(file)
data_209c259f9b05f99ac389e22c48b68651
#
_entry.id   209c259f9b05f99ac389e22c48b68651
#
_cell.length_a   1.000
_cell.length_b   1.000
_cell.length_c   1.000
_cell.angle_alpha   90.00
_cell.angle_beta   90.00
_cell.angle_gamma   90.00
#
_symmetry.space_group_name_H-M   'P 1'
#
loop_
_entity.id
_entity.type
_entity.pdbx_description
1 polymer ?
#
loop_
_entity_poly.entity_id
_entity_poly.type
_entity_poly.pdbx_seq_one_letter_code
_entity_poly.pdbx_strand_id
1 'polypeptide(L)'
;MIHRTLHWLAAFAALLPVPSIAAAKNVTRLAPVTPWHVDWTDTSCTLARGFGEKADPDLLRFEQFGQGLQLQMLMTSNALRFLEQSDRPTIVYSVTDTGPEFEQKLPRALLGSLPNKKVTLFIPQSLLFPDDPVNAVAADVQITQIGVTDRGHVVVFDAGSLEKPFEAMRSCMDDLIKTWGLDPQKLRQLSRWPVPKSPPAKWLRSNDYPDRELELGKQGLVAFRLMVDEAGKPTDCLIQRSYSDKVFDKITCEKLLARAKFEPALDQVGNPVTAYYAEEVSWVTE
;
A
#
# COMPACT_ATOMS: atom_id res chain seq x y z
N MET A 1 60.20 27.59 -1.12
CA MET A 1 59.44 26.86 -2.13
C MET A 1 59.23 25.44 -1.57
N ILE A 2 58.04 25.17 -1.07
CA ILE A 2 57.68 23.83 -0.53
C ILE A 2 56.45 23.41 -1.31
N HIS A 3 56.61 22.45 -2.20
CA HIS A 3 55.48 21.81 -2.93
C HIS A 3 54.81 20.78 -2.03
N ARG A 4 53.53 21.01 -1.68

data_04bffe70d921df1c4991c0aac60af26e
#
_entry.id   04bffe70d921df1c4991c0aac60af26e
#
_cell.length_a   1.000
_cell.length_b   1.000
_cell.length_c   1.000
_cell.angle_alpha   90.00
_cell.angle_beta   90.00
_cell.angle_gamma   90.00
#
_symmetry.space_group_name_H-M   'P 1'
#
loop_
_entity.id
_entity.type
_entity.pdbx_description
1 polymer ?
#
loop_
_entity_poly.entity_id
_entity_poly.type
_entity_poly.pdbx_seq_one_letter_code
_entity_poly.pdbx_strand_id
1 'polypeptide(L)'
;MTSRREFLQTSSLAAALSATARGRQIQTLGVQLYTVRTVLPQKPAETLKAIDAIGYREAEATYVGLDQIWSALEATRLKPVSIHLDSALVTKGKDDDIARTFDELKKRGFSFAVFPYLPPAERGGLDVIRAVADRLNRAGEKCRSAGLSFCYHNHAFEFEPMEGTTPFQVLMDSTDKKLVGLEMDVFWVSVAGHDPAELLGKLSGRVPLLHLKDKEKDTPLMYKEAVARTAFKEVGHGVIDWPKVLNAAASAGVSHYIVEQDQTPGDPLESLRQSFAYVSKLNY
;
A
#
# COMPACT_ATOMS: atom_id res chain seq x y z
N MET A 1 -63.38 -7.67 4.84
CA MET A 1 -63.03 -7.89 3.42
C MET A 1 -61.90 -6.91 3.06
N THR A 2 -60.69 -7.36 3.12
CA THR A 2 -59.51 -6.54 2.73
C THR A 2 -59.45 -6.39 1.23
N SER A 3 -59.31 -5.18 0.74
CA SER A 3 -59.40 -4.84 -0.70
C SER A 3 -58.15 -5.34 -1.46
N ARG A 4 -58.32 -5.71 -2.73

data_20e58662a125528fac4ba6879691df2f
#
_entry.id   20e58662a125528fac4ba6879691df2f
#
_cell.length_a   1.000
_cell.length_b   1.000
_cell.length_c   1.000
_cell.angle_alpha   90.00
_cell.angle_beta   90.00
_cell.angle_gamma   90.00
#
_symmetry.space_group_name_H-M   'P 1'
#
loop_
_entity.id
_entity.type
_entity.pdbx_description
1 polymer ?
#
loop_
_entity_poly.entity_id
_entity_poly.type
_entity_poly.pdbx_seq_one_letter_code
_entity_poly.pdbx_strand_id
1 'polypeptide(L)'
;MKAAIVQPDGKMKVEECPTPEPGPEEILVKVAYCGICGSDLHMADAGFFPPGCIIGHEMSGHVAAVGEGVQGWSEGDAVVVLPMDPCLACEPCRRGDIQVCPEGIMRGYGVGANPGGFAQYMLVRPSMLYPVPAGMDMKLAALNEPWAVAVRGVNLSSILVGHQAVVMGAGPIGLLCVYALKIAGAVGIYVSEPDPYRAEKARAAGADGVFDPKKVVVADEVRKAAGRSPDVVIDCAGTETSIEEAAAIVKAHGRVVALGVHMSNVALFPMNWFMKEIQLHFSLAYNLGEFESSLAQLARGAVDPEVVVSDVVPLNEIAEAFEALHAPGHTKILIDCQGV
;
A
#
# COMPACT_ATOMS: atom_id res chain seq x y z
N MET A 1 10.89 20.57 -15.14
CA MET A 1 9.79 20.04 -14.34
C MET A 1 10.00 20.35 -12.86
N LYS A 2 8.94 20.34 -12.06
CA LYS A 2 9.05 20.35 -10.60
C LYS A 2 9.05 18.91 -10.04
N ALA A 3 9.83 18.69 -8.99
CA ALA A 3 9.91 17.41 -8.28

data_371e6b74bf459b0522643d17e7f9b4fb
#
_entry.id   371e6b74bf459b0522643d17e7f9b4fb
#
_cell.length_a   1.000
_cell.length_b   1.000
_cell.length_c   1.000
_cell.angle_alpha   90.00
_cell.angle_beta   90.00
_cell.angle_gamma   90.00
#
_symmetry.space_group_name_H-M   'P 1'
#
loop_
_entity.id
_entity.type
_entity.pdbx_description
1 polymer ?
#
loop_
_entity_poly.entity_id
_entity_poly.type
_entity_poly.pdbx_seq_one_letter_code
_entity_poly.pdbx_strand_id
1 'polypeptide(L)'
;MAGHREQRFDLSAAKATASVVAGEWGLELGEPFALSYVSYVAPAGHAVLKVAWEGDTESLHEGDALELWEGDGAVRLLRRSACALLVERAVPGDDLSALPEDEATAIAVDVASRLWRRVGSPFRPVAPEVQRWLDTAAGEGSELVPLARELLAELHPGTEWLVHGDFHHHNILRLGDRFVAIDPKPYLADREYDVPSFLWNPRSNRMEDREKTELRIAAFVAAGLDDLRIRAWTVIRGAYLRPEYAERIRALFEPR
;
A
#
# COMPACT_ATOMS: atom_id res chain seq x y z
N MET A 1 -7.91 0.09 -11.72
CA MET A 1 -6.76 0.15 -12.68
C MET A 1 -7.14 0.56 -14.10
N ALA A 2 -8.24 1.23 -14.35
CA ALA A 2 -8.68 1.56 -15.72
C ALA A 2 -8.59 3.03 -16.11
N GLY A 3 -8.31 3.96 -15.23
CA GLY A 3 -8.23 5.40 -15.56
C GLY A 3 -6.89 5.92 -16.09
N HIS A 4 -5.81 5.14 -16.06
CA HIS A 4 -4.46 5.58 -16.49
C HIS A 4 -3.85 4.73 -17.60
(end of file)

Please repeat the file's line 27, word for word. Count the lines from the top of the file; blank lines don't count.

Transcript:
;